The Human Genome Project was officially completed in 2003, but our version of the genome is far from truly complete. Scientists are still finishing the last parts, correcting errors in the official sequence, and discovering new genes. These new genes did not go unnoticed because they are useless or insignificant. Some of them may be key players in our evolutionary story.
Two groups led by Evan Eichler and Franck Polleux have found that humans, alone among all animals, have three extra copies of a gene called SRGAP2, which is involved in brain development. The second of these copies, SRGAP2C, is particularly interesting because it affects the development of neurons, and produces features that are distinctively human. It also emerged between 2 and 3 million years ago, during the time when our brains became much bigger.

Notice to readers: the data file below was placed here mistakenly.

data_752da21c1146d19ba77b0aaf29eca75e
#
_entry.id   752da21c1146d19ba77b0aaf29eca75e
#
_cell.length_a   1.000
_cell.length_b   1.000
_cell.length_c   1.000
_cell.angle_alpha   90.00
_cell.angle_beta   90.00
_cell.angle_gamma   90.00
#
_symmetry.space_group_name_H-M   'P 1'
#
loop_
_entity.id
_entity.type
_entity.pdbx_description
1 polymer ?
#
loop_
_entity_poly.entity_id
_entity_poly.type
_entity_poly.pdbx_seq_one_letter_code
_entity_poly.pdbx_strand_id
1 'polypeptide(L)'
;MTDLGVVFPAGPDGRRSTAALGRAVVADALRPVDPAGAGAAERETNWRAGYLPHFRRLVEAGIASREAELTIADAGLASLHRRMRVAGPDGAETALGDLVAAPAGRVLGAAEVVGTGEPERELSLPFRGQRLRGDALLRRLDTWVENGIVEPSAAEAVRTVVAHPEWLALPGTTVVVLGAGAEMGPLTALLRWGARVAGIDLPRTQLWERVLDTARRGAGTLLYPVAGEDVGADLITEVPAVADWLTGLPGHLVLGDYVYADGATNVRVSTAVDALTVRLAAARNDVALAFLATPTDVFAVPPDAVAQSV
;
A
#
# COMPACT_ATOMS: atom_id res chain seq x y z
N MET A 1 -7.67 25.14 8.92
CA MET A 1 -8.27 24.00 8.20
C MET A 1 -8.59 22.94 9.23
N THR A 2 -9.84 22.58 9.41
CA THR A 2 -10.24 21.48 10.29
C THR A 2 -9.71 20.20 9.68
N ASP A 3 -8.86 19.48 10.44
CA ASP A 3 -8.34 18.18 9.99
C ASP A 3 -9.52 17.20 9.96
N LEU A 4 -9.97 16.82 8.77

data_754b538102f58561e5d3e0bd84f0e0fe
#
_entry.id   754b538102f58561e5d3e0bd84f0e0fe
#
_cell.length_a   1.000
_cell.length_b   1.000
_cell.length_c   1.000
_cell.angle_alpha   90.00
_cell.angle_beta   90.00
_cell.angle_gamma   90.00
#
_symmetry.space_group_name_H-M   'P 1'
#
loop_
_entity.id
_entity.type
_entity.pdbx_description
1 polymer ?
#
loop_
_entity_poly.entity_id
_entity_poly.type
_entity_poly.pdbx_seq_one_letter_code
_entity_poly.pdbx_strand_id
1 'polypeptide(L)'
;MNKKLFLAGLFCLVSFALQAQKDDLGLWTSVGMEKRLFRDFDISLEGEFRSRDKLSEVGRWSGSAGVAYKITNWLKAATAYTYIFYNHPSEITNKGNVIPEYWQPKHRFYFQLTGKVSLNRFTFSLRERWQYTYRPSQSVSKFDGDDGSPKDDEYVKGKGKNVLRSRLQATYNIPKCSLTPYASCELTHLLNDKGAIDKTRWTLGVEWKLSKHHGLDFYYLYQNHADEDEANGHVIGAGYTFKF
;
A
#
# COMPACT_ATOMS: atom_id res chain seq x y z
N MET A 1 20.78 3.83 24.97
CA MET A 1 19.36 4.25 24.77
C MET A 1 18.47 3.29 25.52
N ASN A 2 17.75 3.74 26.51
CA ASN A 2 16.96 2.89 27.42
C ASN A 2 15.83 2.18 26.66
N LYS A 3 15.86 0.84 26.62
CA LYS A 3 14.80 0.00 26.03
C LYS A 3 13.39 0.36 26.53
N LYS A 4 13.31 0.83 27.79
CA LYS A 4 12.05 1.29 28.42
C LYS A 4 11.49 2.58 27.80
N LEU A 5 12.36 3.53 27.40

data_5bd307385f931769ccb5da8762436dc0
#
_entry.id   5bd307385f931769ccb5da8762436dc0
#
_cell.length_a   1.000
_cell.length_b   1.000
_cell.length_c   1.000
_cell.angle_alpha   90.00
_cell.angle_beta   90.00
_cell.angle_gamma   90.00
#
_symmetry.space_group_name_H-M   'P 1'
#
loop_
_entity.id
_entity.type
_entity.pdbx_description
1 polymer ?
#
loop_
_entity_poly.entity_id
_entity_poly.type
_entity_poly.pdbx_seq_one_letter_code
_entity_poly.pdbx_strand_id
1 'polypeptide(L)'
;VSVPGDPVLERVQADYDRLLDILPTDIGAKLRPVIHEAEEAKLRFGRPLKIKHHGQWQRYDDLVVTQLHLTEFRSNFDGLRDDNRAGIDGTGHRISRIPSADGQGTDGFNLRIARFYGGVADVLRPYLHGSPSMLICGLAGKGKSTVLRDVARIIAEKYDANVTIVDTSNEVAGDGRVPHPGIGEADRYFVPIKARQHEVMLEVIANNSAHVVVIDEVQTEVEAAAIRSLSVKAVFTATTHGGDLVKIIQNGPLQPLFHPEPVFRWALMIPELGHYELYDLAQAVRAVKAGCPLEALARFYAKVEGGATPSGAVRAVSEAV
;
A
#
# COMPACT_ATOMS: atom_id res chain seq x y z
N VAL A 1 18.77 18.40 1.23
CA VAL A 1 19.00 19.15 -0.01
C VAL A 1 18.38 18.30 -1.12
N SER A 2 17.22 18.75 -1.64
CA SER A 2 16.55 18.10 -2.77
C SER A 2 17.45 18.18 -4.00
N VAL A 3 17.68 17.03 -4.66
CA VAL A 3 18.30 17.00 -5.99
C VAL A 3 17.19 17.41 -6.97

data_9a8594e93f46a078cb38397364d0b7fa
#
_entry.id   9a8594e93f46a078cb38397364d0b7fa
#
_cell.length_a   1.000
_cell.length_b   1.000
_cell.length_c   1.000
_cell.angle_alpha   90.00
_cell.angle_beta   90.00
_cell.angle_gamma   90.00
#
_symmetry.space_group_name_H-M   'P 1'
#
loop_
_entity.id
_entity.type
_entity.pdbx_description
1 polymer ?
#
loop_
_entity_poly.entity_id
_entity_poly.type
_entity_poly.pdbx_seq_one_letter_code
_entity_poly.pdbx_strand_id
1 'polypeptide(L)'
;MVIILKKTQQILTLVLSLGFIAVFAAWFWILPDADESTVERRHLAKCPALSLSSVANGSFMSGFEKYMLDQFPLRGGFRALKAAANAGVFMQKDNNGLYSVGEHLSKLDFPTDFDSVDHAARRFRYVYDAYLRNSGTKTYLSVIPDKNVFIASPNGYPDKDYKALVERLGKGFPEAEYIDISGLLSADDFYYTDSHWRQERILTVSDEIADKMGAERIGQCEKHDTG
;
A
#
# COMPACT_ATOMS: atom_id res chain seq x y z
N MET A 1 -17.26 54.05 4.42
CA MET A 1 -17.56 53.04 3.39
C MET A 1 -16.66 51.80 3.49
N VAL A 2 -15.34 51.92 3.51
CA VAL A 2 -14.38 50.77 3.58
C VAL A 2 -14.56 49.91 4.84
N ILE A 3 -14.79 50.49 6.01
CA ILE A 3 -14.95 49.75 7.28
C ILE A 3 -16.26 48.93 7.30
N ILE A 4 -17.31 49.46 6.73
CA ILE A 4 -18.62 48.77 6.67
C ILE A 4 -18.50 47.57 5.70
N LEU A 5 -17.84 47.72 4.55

Genes are often duplicated by mistake when DNA is copied or shuffled around. These duplications provide raw fuel for fast evolution. Suddenly, genes get back-up copies. Either the original or the duplicate can mutate with impunity and take on new roles. But duplications also cause big problems for scientists who are trying to sequence genomes.